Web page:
With so many job seekers ready and willing to work, why do positions remain unfilled? This question bothered syndicated columnist and career consultant Andrea Kay, so she set out to find answers. The results make up her new book THIS IS HOW TO GET YOUR NEXT JOB: An Inside Look at What Employers Really Want. Here, she discusses her project:
TOP: Why did you decide to ask employers why they rejected the last 10 people they interviewed?
At some point along the way of our professional journey, we’ve all heard some variation of the old advice about “following your passion.” It is among the most common of career-related adages. But is it really a smart strategy?
Well, maybe. Ideally, doing what you love makes work fell less like, well, work. And if you enjoy what you do, it is much easier to get motivated about going to work and doing a good job. Then of course there’s the fact that doing something you like is of course more enjoyable than doing something you hate.
As mentioned yesterday, 86 percent of respondents in a recent Salary.com survey said they have a desire to learn how to negotiate more effectively. While some people are lucky enough to be able to hone this skill with the help of a mentor, co-worker, friend, or family member, the majority of people say they’ve never received help.
Animals operate best when they live in habitats for which they are suited. You wouldn’t expect a polar bear to fare well in the deserts of Arizona or a rattlesnake to try to adjust to the North Pole. Similarly, a worker thrives when put in a workplace that matches her personality, ability, and needs.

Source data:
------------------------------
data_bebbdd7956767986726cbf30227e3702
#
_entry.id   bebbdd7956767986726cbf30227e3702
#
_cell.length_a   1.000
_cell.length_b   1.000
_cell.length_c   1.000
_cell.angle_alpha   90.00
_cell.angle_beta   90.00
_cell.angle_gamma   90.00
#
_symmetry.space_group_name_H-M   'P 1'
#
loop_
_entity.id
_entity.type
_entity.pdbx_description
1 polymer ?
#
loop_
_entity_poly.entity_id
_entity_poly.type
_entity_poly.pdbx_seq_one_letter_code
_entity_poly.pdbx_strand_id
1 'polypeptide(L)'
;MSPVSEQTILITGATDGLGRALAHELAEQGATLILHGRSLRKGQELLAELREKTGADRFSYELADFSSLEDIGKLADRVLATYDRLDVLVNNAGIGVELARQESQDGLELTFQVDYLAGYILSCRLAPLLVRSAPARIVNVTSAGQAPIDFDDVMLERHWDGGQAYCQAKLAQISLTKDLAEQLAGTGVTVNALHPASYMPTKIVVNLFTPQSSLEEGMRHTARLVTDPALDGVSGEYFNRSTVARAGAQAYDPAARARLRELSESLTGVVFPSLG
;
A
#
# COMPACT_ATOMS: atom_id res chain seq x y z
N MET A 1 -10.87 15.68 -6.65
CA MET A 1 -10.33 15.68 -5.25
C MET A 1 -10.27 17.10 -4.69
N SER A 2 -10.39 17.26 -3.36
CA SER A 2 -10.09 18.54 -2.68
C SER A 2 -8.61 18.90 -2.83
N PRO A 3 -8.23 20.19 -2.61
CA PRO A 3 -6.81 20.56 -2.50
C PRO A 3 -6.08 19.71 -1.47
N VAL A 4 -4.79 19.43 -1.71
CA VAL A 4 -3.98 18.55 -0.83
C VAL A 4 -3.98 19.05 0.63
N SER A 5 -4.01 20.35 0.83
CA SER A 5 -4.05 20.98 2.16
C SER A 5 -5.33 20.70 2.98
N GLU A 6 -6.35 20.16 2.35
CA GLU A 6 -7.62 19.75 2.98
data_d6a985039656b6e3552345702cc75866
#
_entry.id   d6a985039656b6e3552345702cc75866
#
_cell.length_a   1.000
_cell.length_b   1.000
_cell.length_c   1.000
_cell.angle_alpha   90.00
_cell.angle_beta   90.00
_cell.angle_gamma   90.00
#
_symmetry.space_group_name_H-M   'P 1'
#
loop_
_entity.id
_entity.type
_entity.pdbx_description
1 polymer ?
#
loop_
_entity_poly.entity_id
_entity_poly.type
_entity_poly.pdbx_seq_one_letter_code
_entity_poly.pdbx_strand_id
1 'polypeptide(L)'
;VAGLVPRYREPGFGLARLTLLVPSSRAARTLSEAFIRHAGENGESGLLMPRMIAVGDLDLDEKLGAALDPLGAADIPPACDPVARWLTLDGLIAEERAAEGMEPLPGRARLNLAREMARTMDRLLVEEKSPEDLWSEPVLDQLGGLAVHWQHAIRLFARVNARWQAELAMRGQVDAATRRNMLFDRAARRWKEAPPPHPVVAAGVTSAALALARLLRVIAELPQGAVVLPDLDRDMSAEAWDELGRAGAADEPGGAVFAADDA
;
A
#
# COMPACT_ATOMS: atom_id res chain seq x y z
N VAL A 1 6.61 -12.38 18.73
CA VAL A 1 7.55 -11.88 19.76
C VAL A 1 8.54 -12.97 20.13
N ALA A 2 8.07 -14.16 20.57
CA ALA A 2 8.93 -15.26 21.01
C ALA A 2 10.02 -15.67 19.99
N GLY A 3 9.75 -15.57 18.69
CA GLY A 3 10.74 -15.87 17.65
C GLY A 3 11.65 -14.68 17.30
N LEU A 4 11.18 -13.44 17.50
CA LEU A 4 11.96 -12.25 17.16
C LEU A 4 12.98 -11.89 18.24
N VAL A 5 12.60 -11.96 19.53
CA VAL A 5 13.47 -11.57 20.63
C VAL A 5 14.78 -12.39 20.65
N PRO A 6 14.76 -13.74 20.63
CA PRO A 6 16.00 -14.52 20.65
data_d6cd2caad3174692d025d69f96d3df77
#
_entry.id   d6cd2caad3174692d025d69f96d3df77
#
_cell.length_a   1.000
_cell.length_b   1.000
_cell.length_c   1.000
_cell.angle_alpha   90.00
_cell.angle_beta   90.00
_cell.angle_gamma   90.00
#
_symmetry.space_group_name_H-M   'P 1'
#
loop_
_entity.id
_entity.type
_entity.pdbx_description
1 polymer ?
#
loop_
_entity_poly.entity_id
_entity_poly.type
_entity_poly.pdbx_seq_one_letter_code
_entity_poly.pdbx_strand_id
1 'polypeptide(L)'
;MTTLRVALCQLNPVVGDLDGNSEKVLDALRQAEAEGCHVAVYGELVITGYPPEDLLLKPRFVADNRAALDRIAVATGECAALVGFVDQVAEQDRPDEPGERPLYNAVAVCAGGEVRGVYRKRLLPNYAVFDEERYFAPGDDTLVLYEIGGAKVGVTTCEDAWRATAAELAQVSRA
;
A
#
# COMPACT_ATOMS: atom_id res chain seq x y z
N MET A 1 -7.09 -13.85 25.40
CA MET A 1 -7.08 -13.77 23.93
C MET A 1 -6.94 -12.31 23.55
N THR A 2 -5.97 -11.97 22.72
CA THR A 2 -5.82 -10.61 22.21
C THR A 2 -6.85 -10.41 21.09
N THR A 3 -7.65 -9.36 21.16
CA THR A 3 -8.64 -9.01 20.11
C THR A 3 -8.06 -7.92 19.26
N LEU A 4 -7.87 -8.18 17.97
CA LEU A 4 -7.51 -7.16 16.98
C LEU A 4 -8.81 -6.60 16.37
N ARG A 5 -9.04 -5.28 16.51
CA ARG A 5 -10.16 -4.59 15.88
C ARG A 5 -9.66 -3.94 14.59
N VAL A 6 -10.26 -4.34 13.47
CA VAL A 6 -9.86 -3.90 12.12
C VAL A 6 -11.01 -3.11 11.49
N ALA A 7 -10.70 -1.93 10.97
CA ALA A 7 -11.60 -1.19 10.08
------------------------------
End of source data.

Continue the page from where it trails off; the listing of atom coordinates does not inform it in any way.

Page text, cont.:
Some mismatched employees overlook the problem. They may reason that having a job at all is sufficient in this economy, or they may hope their feeling of being out-of-place will disappear over time. Living with the status quo is oftentimes easier than breaking it.
Ever watch your kids (or your spouse) play video games and wonder how they can maintain interest for hours on end? One of the keys to becoming hooked is the idea of “small wins.” Each level completed, enemy defeated, or problem solved brings a sense of accomplishment that makes the player feel good and want to continue.
Most of us at one time or another will work for a “difficult” boss, so learning how to deal with one can be a vital career skill. “The more you learn to manage up, the more successful you will be wherever you are and whatever you're doing,” says professional behavioral analyst Beverly Flaxington, author of Make Your SHIFT: The Five Most Powerful Moves You Can Make to Get Where YOU Want to Go. Here, she offers seven tips for managing your boss (without the boss knowing you’re doing it):
We’ve all been there—stuck in a job we hate, when something finally pushes us to the breaking point and we can’t take it anymore. At that point, you may be tempted to do what they always do in movies—make a grand speech and leave in a dramatic and passionate fashion.